Add embattled casino titan Steve Wynn to the list of irritants in the rivalry between the United States and China.
Justice Department officials sued to force Wynn to register as an agent of the Chinese government under the Foreign Agents Registration Act on the grounds that he tried in 2017 to persuade then-President Donald Trump and other U.S. officials to deport a Chinese national wanted by the communist regime. The allegation makes Wynn the latest high-dollar Republican donor to get entangled in a legal drama that previously led to the indictment of another GOP megadonor, Elliott Broidy, who pleaded guilty to charges stemming from lobbying on behalf of foreign interests, but Chinese officials maintain that he is innocent, a victim only of the simmering tensions between Washington and Beijing.
“The U.S. move is based on nothing but hearsay to deliberately hype up the ‘China-threat’ theory,” Chinese Foreign Ministry spokesman Wang Wenbin said Wednesday in response to the federal suit against Wynn. “China always develops relations with other countries based on such principles as mutual respect and non-interference in each other’s domestic affairs. We hope the U.S. will discard the Cold War and zero-sum mentality and stop making an issue of China at every turn.”
Federal investigators allege that Wynn urged Trump’s administration “to cancel the visa or otherwise remove from the United States” a Chinese businessman wanted by security officials in his home country and that he made the pitch “at the request of” Chinese Ministry of Public Security Vice-Minister Sun Lijun, who first broached the subject through Broidy and then directly with Wynn.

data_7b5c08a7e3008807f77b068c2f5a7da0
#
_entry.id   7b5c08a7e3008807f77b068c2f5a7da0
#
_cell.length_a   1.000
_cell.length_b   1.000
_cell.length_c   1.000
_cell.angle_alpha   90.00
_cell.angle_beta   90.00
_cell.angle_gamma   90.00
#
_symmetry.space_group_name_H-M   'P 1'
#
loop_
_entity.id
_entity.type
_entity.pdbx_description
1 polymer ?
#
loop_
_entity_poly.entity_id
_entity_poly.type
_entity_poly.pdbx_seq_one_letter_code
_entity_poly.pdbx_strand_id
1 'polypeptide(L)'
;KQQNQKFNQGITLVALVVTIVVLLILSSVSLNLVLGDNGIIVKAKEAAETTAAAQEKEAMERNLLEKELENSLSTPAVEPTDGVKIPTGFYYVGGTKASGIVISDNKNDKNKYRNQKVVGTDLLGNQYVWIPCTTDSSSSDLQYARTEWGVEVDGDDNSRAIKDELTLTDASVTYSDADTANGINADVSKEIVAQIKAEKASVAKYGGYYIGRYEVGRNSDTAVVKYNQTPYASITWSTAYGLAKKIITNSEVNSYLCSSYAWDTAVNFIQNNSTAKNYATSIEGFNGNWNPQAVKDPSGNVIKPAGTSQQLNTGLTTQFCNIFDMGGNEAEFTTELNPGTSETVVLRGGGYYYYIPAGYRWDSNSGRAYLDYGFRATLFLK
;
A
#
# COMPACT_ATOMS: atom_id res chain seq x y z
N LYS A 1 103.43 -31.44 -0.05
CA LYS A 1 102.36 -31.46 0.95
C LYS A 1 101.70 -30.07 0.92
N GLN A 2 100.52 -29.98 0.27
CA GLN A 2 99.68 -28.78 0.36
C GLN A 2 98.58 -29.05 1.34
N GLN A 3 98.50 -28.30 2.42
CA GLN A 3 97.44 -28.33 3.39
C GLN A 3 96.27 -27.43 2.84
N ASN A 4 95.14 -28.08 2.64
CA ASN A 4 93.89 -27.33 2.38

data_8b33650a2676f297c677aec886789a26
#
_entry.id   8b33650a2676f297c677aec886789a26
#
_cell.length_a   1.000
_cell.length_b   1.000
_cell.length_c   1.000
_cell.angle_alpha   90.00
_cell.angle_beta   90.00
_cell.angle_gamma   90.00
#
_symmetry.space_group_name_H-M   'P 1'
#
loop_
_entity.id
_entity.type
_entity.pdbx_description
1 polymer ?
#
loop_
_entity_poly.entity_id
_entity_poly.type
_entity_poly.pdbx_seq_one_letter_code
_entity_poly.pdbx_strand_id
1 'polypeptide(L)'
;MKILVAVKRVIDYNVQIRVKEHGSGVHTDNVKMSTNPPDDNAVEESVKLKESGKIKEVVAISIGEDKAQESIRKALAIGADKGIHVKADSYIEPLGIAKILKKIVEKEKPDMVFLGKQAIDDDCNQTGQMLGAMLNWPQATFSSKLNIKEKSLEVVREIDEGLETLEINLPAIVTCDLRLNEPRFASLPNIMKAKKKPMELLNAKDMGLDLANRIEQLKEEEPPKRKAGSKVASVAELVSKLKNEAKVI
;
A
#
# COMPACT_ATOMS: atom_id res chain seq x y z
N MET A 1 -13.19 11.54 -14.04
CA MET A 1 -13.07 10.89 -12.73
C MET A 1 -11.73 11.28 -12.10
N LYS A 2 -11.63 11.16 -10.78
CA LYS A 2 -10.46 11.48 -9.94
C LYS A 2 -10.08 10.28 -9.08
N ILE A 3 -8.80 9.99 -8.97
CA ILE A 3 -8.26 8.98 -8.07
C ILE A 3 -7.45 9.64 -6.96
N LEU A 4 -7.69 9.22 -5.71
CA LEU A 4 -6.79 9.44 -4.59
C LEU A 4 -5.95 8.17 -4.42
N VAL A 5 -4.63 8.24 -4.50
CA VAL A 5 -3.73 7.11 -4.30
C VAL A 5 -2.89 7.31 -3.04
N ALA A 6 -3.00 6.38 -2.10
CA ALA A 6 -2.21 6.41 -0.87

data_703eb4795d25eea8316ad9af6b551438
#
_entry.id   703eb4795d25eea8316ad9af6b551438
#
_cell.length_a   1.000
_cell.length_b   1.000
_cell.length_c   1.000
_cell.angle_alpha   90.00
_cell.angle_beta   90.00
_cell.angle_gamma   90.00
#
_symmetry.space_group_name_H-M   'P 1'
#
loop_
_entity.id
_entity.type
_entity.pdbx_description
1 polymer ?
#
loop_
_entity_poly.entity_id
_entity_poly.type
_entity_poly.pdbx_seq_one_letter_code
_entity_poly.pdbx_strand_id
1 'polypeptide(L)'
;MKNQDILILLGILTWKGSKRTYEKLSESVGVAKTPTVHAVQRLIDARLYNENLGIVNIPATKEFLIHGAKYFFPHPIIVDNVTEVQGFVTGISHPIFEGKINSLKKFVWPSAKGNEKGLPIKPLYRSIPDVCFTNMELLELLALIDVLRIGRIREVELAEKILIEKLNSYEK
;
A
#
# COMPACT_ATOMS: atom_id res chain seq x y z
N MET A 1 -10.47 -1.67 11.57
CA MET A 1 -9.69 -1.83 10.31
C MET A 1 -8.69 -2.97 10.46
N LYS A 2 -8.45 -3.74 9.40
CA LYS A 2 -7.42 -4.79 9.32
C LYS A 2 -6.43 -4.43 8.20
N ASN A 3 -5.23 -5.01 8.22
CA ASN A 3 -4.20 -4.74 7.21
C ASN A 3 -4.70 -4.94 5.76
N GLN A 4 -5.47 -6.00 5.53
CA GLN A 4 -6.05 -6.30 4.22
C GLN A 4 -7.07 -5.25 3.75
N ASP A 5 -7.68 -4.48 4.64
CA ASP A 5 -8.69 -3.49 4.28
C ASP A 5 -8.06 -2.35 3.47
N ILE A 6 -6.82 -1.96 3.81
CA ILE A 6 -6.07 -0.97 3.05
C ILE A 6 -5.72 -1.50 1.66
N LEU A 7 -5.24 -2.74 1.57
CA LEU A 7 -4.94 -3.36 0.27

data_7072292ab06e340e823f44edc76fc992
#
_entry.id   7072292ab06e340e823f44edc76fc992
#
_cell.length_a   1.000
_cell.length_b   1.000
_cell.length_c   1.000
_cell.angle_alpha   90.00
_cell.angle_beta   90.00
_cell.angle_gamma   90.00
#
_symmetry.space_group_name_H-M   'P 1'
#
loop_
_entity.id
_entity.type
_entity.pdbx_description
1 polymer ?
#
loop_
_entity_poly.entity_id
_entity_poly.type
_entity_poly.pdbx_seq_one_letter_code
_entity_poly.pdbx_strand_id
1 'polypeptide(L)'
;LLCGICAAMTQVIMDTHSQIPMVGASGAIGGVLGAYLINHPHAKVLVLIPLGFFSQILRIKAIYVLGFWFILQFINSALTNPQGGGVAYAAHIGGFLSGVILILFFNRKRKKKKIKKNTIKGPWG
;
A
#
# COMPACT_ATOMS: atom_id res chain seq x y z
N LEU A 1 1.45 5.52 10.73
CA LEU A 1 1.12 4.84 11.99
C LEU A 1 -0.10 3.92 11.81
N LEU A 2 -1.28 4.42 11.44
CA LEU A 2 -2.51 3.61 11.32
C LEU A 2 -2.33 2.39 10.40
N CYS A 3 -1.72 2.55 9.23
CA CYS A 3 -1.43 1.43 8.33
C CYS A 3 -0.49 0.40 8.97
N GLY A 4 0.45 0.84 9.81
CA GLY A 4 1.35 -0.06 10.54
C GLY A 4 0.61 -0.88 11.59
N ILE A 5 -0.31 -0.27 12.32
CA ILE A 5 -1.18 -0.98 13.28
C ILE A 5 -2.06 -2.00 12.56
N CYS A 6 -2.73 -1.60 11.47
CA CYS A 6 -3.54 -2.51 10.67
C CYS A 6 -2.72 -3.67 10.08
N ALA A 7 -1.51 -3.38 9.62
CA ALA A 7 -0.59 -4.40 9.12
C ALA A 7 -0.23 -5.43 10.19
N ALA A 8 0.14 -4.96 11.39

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“In or around June 2017, Sun spoke by telephone with [Wynn] and requested [his] assistance with seeking the removal of the PRC national,” the civil lawsuit unveiled this week alleges. “[Wynn] agreed to raise the matter with then-President Trump and Trump Administration officials. [Wynn] had no prior connection to the PRC national or independent interest in his removal.”
Wynn has denied any wrongdoing and refused to register as a foreign agent. “Steve Wynn has never acted as an agent of the Chinese government and had no obligation to register under the Foreign Agents Registration Act,” his attorneys, Reid Weingarten and Brian Heberlig, said Tuesday. “We respectfully disagree with the Department of Justice’s legal interpretation of FARA and look forward to proving our case in court.”
DOJ officials maintained that Wynn advocated on behalf of Sun with an eye toward currying favor that would “protect his business interests” in China, an apparent desire signaled by a message in which he appears to tell Chinese officials that he had “exhausted” his ability to help.
“If there is any other aspect of this situation may occur to you going forward, I would of course be anxious to help,” Wynn wrote to a person whom he “believed … to be Sun’s assistant,” as the civil suit puts it. “I remain grateful for the privilege of being part of the Macau and PRC business community.”
The Chinese national targeted by the lobbying campaign reportedly was Guo Wengui, a fugitive who claims that he is being persecuted for whistleblowing in China and cultivated his own alliances in Trump’s orbit. Former White House adviser Steve Bannon was on a yacht reportedly owned by Guo when he was arrested by federal agents in a separate fraud case.
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“Where a foreign government uses an American as its agent to influence policy decisions in the United States, FARA gives the American people a right to know,” DOJ Assistant Attorney General Matthew Olsen said.